What is a ‘responsible’ fiscal policy today for Europe?

Marco Buti, Nicolas Carnot

24 February 2015

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Introduction

There is much debate today on the direction that fiscal policy should take in Europe. On one hand, stocks of public debt are higher than ever, calling for long-run fiscal adjustment. On the other, doubts about the subdued recovery push for slowing fiscal consolidation and providing short-term stimulus. There doesn't exist a clear compass to balance these considerations. And the balance of course may differ with specific country situations.

The European Commission has adopted 'fiscal responsibility' as a key pillar of its growth strategy, together with boosting investment and a renewed commitment to structural reforms (European Commission 2014a). Fiscal responsibility has to do with appropriately confronting the current dilemmas, since the Commission at the same time stresses that Member States "still need to secure long term control over deficit and debt levels" while underscoring that consolidation should be "growth-friendly". The Commission has also judged that concerning the euro area as a whole, a broadly neutral stance emerges from the analysis of country budgetary plans for 2015 (European Commission 2014b). Moreover, while this is deemed to strike an appropriate balance for the overall zone, the country distribution of fiscal policies is judged to be sub-optimal, as "some Member States are called to increase their efforts to comply with the SGP, [which] implies a degree of fiscal support coming from the exploitation of the fiscal space available elsewhere".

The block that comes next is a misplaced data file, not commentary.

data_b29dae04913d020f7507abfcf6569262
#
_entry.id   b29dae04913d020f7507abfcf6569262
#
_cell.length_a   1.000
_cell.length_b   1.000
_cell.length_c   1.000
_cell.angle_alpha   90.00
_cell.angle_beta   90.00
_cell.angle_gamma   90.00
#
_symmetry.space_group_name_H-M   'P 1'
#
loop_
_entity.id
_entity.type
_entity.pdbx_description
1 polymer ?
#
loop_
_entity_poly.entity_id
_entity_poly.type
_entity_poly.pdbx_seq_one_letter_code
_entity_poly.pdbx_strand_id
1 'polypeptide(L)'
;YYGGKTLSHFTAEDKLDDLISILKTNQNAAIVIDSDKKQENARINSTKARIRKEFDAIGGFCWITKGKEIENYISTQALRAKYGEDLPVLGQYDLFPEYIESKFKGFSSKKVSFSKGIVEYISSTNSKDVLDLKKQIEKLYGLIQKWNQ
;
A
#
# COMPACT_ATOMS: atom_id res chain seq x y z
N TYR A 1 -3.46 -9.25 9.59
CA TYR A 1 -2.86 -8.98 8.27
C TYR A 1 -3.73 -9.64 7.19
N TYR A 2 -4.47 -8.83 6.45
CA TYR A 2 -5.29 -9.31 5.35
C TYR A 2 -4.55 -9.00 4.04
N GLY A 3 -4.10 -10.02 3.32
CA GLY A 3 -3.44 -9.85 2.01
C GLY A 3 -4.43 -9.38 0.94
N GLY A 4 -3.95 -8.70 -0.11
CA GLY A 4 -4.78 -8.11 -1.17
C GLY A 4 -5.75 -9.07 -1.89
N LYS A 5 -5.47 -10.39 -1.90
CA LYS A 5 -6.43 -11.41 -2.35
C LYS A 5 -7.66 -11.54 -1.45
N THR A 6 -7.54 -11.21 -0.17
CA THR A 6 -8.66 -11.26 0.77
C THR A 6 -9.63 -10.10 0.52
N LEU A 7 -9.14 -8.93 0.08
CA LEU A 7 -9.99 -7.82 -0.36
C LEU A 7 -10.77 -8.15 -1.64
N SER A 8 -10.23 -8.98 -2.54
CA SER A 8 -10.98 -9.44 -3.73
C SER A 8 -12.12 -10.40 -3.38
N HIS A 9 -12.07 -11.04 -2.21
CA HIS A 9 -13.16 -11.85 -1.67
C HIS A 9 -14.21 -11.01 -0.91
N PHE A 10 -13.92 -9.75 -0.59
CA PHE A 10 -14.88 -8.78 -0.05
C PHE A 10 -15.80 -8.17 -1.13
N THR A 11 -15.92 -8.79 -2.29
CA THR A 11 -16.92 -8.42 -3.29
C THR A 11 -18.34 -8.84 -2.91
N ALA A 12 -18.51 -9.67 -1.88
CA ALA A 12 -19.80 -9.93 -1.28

These judgments beg a number of analytical questions.

  • How to characterise the notion of fiscal responsibility?
  • Can the conclusion of appropriateness of a broadly neutral fiscal stance for the Eurozone at the current juncture be substantiated?
  • How to make consistent assessments between the area taken in its entirety and the needed country differentiation?

The theoretical background to this discussion is being shaken by the debate over the possibility of secular stagnation (Summers 2014). Economists have generally agreed that keeping debt at prudent levels is a sensible long-term objective, if only to preserve space for firing countercyclical ammunition in downturns. Secular stagnation in a deep sense has the potential to unravel this wisdom (Eggertson and Mehrotra 2014). A permanent (or at least persistent) shortfall in desired private investment relative to saving can – and arguably should – be countered by permanent fiscal support. This may in turn imply a growing stock of public debt – but without much concern for financing as there is a large pool of savers craving safe assets. However, the implications of low interest rates for policy depend on the underlying causes. Chronic private underspending is one explanation, yet another one is an increasingly feeble supply side (Gordon 2014).

Navigating in a grey reality

Models offer stylised descriptions within particular paradigms, but reality combines features of different models. This 'grey reality' has crucial implications. For one, we are unlikely to receive unambiguous signals as to which kind of world we live in. At best, we modify with new information the subjective plausibility that we attach to each of the 'visions'. But fundamental uncertainty about key features of the economy is bound to remain. This applies to the current European predicament, which combines an interaction of supply and demand weaknesses.

From a policy perspective, uncertainty has deep implications that are not always sufficiently acknowledged (Aikman et al. 2014). An important one is the need for robust policy strategies – strategies that are not optimal under a given state of the world, but which perform acceptably well across a broad range of plausible worlds.